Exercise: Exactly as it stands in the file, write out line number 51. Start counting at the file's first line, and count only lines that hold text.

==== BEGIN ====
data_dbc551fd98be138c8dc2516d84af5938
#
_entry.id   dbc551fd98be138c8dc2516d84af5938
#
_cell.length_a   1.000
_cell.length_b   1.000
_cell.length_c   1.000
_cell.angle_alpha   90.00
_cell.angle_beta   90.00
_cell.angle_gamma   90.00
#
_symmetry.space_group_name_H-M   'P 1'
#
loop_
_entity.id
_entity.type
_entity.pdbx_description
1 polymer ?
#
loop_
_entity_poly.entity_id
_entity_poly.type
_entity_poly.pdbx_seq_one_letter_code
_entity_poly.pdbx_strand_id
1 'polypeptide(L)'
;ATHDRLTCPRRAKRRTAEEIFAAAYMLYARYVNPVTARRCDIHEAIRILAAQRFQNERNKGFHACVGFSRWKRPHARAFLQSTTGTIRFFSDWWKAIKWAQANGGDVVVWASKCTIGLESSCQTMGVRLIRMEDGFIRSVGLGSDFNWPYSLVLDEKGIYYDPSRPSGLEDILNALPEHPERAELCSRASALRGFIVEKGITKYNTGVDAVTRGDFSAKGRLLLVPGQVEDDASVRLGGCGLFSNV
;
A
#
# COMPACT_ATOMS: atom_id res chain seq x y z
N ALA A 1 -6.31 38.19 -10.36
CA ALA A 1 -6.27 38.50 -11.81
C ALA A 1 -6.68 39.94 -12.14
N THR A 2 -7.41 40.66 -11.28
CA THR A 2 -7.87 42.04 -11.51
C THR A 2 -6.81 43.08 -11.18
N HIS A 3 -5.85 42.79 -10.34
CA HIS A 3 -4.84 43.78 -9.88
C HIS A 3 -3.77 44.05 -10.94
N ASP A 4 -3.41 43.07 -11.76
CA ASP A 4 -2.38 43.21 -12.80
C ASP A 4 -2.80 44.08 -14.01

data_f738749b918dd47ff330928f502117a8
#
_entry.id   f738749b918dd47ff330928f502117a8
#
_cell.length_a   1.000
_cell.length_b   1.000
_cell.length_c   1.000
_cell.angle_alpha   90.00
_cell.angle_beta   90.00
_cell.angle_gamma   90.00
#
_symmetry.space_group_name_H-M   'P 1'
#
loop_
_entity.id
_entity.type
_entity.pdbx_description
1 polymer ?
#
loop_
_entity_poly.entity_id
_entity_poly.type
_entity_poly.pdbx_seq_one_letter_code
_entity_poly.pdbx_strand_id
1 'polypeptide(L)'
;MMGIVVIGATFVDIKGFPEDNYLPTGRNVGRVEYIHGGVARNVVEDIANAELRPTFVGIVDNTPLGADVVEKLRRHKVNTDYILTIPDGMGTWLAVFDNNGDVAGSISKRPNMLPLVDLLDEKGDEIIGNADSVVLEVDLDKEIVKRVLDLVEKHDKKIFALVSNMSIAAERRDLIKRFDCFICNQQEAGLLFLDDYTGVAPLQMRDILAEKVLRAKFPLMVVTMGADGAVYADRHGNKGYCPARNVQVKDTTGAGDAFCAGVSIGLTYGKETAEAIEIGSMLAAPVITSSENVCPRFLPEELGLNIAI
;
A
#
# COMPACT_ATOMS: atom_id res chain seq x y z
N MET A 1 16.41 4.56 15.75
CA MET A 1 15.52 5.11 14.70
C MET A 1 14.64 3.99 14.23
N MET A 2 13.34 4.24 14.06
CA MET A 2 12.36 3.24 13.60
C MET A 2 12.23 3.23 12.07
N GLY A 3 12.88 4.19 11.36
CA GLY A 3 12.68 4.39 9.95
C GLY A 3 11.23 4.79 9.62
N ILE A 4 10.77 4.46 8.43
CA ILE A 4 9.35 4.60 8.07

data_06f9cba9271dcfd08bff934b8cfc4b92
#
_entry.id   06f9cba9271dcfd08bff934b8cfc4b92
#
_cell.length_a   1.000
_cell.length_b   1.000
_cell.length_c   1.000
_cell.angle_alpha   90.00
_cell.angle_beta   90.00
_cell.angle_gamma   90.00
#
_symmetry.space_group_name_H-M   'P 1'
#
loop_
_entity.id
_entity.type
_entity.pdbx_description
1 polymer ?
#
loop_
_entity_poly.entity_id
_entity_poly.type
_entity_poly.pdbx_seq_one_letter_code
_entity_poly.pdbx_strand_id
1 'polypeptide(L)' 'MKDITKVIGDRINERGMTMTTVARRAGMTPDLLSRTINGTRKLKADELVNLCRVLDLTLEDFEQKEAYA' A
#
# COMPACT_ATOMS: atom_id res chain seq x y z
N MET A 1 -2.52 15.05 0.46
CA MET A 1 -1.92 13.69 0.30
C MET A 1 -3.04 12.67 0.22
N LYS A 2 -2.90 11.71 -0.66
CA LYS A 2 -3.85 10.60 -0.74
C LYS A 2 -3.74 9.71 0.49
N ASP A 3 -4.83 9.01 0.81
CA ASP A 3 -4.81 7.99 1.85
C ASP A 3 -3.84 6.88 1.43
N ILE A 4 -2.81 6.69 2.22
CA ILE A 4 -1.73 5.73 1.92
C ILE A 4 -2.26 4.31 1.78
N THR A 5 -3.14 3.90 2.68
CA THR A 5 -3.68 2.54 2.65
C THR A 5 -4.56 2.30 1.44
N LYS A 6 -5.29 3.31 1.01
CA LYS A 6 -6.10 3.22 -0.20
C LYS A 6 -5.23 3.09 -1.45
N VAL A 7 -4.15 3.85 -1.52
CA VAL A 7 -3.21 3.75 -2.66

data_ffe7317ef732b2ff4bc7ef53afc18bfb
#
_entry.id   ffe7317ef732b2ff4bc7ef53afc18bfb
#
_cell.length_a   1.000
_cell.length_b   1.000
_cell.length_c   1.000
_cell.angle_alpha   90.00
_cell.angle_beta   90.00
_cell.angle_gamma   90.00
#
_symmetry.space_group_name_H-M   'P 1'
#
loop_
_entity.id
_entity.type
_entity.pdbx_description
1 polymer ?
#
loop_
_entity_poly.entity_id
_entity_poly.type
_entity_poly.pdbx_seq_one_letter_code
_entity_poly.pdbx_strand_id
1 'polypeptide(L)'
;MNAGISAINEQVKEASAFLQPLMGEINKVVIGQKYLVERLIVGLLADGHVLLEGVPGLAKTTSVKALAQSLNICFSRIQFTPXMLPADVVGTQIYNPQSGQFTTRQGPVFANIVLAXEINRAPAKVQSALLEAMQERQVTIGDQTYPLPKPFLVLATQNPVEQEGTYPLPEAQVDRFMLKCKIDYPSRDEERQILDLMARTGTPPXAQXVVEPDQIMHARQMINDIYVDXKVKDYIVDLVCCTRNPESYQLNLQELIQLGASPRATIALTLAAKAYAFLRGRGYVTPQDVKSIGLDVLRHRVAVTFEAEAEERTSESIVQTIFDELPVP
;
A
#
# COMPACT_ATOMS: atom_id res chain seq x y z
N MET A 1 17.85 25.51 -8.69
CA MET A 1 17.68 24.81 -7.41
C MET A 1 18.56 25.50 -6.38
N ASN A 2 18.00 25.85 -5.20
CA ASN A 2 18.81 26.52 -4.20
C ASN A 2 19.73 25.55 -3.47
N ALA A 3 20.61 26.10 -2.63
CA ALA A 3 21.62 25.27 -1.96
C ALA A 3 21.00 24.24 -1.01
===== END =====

_cell.angle_beta   90.00